Thumri is the most poetic form of Indian classical music. Deriving its content from the Krishna cult, it expresses the emotions of devotion,
mystical love and viraha, (the pain of separation). Thumri is believed to have originated in the nineteenth century court of Wajid Ali Shah of the
city of Lucknow, himself a poet and a great patron of music and dance. In his court thumri flourished alongside kathak dance, the association
between the two is still strong today. The changes in the political situation led to the development of two strains of thumri the one under the
patronage of the landlords of Lucknow, and the other one in Benares. Historically, courtesan culture played a major role in the development of
thumri in its original form, as a text expressed through the emotive combination of song and dance. This association, of course, gave thumri a
somewhat ‘disrespectful’ place in the musical world when political and social climates changed within India and the view of courtesans was
altered from their previous respect as the continuation and sustenance of artistic growth to an improper’ facet of Indian culture.
The status of thumri as a light classical music form is misleading. For thumri, the voice must be absolutely flexible and the singer
must have a thorough grounding in the rudiments of raga music in order to tackle the skilful ornamentations required for its full effect. Musically
the origins, as with all forms, can be traced back to folk music. Although ragas and taalas associated with thumri are loosely aligned to folk
music, the structure retains the classical compositional form.
The language of the text is usually brij bhasha (i.e. the language is spoken in a particular province of Uttar Pradesh and is associated
with the legends of Krishna). The mood is shringarar (romance) rasa, but the songs deal with romantic love as symbolic of spiritual love.
This recording features one of India’s most popular exponents of thumri, Afroz Bano. Gifted with a powerful voice, which has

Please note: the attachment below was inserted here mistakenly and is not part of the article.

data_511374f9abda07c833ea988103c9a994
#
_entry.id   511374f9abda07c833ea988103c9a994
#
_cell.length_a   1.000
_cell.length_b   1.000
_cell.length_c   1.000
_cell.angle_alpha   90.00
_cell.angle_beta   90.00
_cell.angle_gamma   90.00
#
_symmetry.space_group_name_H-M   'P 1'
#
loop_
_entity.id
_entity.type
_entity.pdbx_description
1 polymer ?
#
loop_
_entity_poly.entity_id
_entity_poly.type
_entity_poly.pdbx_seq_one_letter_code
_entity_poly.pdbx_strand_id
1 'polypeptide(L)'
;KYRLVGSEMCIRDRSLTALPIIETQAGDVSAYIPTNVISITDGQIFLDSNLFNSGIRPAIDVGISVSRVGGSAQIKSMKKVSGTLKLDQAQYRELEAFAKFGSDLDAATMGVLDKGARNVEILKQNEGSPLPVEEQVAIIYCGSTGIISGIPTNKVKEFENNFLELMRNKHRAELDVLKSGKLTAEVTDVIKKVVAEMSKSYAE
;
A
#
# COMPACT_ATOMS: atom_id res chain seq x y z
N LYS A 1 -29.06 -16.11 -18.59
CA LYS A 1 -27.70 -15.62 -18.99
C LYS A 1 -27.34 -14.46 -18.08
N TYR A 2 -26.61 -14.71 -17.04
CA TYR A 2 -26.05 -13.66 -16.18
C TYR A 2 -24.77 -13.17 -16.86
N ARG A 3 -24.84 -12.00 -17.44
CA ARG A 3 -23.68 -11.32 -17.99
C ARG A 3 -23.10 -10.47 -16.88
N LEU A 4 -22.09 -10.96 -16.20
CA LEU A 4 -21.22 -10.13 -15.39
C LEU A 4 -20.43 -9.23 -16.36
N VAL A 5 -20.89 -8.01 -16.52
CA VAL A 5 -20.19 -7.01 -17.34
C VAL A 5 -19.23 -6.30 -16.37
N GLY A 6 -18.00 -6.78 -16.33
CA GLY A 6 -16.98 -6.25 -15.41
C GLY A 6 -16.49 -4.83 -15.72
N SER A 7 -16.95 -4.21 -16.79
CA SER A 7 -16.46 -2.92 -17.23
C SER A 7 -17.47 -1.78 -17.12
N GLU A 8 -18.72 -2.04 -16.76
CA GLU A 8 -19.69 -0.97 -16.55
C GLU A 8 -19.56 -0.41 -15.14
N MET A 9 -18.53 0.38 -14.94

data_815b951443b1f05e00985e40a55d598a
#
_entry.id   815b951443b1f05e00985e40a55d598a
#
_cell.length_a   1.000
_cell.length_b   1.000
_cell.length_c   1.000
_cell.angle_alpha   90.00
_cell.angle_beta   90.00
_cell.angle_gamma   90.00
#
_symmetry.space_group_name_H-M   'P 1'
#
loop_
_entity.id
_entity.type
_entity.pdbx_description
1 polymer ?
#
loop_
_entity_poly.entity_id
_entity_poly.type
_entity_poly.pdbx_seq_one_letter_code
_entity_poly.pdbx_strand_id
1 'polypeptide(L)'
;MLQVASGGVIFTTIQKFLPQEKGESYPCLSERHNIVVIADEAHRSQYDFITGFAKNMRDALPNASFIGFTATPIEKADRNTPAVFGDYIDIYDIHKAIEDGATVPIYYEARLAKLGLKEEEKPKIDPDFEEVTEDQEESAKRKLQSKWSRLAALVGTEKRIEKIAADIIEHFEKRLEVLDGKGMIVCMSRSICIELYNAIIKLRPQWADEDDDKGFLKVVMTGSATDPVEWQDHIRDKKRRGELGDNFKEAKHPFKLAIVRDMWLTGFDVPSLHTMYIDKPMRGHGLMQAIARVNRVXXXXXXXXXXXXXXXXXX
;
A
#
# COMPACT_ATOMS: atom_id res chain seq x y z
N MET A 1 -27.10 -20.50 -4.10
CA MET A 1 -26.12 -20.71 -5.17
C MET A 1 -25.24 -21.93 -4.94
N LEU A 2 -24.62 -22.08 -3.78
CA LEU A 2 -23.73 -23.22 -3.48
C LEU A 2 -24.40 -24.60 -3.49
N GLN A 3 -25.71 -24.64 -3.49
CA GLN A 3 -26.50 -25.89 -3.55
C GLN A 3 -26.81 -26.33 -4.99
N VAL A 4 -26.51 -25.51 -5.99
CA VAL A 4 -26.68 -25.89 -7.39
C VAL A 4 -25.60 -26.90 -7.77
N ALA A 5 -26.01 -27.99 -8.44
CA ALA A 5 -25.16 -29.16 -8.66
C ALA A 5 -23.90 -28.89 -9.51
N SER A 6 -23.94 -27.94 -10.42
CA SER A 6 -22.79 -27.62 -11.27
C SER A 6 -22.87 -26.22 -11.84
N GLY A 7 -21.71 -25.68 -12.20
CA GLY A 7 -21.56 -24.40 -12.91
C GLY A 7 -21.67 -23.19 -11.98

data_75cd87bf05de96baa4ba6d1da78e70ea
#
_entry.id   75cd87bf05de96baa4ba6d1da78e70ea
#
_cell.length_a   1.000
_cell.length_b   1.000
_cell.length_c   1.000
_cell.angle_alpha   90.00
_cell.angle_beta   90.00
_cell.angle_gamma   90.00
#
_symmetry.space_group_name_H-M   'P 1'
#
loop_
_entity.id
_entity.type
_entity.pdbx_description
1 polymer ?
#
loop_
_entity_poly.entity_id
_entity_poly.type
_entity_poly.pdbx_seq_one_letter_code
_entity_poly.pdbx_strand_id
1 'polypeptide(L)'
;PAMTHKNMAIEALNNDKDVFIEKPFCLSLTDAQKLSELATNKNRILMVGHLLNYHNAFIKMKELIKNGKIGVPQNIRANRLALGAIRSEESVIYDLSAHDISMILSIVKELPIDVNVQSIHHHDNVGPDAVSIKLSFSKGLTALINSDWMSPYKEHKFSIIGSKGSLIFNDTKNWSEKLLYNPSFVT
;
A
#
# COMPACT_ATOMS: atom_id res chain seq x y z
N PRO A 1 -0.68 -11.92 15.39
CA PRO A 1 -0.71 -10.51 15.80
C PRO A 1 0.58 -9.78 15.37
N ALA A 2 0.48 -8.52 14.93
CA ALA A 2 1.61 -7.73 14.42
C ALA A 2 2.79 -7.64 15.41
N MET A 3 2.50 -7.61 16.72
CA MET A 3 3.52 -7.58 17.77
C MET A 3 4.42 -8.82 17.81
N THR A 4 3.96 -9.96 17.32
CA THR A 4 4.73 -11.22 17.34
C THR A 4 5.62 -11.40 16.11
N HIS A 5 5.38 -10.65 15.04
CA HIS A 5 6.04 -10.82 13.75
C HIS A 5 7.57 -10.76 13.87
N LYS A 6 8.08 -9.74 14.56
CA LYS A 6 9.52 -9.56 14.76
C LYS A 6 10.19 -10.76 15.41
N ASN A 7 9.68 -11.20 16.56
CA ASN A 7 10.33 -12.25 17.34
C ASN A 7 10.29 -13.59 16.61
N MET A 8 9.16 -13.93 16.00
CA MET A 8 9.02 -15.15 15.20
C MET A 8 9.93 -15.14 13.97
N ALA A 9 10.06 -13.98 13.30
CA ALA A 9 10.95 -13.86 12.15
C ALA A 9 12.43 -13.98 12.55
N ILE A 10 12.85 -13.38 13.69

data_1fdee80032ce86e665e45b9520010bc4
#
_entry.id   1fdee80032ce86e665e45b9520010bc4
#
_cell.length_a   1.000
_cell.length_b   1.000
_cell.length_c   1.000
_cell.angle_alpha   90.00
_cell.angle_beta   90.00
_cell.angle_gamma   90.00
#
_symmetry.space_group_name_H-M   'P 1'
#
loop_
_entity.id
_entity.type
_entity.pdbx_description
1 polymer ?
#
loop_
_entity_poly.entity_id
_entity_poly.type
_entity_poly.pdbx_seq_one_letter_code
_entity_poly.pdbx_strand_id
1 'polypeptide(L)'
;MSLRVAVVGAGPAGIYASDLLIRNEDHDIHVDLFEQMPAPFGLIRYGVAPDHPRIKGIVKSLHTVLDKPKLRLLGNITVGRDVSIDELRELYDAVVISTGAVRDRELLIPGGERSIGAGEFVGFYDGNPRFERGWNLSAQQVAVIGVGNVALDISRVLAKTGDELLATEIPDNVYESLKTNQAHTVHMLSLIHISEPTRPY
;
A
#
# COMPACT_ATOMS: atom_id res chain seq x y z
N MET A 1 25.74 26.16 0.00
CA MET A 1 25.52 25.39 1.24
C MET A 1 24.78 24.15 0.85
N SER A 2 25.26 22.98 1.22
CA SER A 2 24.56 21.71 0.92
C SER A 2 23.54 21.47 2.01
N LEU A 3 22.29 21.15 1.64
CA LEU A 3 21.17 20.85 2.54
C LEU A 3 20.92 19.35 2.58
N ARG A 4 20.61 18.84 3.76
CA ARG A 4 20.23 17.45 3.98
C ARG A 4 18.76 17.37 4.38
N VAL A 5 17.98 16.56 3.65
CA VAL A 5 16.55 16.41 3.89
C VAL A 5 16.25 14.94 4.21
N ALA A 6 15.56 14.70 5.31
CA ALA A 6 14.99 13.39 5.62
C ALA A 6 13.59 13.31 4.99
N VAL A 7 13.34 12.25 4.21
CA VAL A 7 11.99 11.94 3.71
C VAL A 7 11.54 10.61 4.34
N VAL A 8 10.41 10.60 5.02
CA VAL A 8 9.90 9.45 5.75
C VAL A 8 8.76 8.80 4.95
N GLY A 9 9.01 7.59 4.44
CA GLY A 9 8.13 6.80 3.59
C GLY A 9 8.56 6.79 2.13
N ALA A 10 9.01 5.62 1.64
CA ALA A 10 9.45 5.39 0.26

mellowed through sustained riyaz (practice), she is recognized for her ability to sensitively interpret the range of emotions demanded by the text
of the poems that she sings. Her tremendous popularity has led to concert appearances at all the major music conferences in Indian including the
Saptak Festival, an annual treat of music held in Ahmedabad, Gujarat. She received her taalim, (musical training) from the eminent brothers
Faiyaz and Riyaz Ahmed Khan, Khyal exponents belonging to the Jaipur gharana. Later as her career developed she received guidance from
vocalist and teacher Abdul Rehman Khan.
As well as thumri, Afroz Bano is equally adept in the styles of Ghazal (Urdu poetry set to music), Bhajan (devotional song) and
Rajasthani Mand (Folk music of Rajasthan).
There are specific ragas that are more suited for thumri, like Pilu, Khamaj and Bhairavi. These ragas help the artist to express the
romantic nature of the art form while giving scope for intricate ornamentations which give the style its distinctiveness.
In this concert performance, recorded on 5th January 2003, Afroz Bano has sung five compositions all based on established ragas.
However in thumri there is an accepted artistic license to introduce notes from outside the structure of the raga to add effect. This identifies the
ragas as being mishra (literally mixed). This treatment is not accepted in khayal singing.
For this recital Afroz Banu has chosen the traditional thumri accompaniment of Sarangi, Tabla and Harmonium. The bowed Sarangi is
the most accurate instrument to imitate the subtle vocal nuances of the thumri style; its haunting effect also helps to maintain the mystical
atmosphere created by the singer. Tabla accompaniment is provided by Hidayat Khan one of the great masters of Indian percussion. Thumri
accompaniment is a special art which requires at times simple rhythmic support and in contrast the application of the ornamental laggi towards
the finale, a part of the table repertoire played in fast speed. In the laggi the rhythm is displaced to other parts of the beat, creating variations
which imply differing accents and utterances. The recital concludes with a thumri based on Raga Bhairavi, one of the ancient ragas of Indian
music traditionally kept for the conclusion of the programme.
Afroz Bano is gifted with a powerful but mellow voice and expresses beautifully the emotions of devotion, mystical love and the pain
of separation found in Thumri, the most poetic form of Indian classical music.
1 Morey Balmaa Nahin Aaye(Thumri in Raag Tilak Kamod) (2) Nadiya Kinaare More Gaaon(Thumri in Raag Mishra
Pilu) (3) Najariya Laagi Rahi(Thumri in Raag Kaushik Dhwani) (4)Kesariya Baalam(Thumri in Raag Mishra Maand) (5)
Ho Gayee Beriyaa (Thumri in Raag Mishra Bhairavi)
Tabla-Hidayat Khan ! Sarangi-Bharat Bhushan Goswami ! Harmonium-Chiranjilal ! Tanpura-Pravin Jani & Kalpesh Jani Executive
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